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Will rotting logs/woodchips be bad for a cp bog?

Posted by njbiology Zone 7/6b%3B N (My Page) on
Tue, Jun 28, 11 at 0:12

Hi,

I want to put a layer of woodchips, sticks, and wood around the perimeter within the carnivorous plant (cp) bog. When this rots, will nutrients be added to the bog?

I won't use oak leaves for that reason; I assume they will decompose and release nutrients.

Can I use rocks (granite and sandstone) on the edges, or will that leach too many minerals?

Steve


Follow-Up Postings:

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RE: Will rotting logs/woodchips be bad for a cp bog?

Wood chips and sticks will add organic material to the soil when they decompose, yes.


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RE: Will rotting logs/woodchips be bad for a cp bog?

Wood chips, etc. will release nutrients, but slowly. And if you keep the water in which your CP are growing acidic -- the way it would be in nature for most -- the acid itself (I'm told) prevents easy absorption of the nutrients by the plants. Oak leaves might actually be good for that reason, since some people use tannic acid to acidify their water, and oaks certainly have plenty of that (you can also find peat extract in larger garden/pond stores).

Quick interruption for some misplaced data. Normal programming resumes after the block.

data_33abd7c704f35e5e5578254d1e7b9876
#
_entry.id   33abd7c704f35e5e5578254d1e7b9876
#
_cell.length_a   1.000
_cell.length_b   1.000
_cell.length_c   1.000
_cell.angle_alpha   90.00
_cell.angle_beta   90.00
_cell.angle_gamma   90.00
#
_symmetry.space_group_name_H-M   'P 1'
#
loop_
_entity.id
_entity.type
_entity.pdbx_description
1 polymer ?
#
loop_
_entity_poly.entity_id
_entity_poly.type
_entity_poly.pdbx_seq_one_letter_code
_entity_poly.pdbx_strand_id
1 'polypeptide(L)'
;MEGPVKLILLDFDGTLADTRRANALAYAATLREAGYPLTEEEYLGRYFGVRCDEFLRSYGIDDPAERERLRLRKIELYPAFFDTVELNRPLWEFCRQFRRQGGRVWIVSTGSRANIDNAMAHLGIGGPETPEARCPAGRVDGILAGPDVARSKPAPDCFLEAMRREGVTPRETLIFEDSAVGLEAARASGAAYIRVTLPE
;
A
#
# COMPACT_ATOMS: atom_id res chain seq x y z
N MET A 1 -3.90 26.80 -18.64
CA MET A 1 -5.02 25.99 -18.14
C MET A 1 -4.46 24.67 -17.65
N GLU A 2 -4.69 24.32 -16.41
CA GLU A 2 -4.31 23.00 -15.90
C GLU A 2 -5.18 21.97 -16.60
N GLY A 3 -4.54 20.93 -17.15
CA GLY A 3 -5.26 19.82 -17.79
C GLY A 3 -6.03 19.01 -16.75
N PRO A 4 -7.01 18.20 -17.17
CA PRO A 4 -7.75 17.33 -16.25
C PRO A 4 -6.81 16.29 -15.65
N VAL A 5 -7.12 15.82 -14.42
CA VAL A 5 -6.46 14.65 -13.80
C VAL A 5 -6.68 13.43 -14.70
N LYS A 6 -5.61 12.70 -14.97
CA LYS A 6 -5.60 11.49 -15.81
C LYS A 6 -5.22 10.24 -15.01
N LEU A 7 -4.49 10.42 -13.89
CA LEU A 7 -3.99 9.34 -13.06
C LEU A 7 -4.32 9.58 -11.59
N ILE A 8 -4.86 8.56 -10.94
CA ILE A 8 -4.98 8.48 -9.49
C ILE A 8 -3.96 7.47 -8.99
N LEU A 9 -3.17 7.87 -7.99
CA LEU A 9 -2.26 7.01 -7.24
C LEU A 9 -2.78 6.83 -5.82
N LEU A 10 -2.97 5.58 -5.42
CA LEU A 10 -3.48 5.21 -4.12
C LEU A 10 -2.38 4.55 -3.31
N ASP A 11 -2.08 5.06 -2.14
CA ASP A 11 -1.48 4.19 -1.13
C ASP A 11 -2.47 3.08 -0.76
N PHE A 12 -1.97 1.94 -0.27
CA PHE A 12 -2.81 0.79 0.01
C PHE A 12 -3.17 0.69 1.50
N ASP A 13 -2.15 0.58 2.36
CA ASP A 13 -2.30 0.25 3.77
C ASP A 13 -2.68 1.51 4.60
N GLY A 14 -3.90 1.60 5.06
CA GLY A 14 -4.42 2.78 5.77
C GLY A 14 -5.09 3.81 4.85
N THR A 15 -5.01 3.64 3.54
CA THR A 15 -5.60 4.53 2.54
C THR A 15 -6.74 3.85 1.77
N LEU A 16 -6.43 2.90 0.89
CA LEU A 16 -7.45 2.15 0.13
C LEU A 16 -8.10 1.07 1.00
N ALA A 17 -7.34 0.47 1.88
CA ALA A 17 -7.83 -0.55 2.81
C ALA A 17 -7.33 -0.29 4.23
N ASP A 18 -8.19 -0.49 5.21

I've never been brave enough (yet) to grow my CP in bogs in the ground, but I have hundreds in pots sitting in dough trays on greenhouse tables in my back yard.


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RE: Will rotting logs/woodchips be bad for a cp bog?

Hi,

I have an idea for growing carnivorous plants and sphagnum moss in a nutrient-rich marsh - will this likely work?

On top of the mud, pile 6" of peat-moss and sand then plant the carnivorous plants and sphagnum moss. I suppose the roots will penetrate down the 6" of peat moss before hitting the nutrient rich saturated soil; then probably not extend deeper. This would be like a floating-mat is in nature: that you have a mass of slowly decaying wood at the edge of a swamp - the swamp seems to be nutrient-rich, black mud, etc... but the plants are insulated from the nutrients as they are rooted in the mass that towers over the water-level and apparently doesn't readily soak up the nutrients.

So, does this sound like it would work?

Thanks,
Steve


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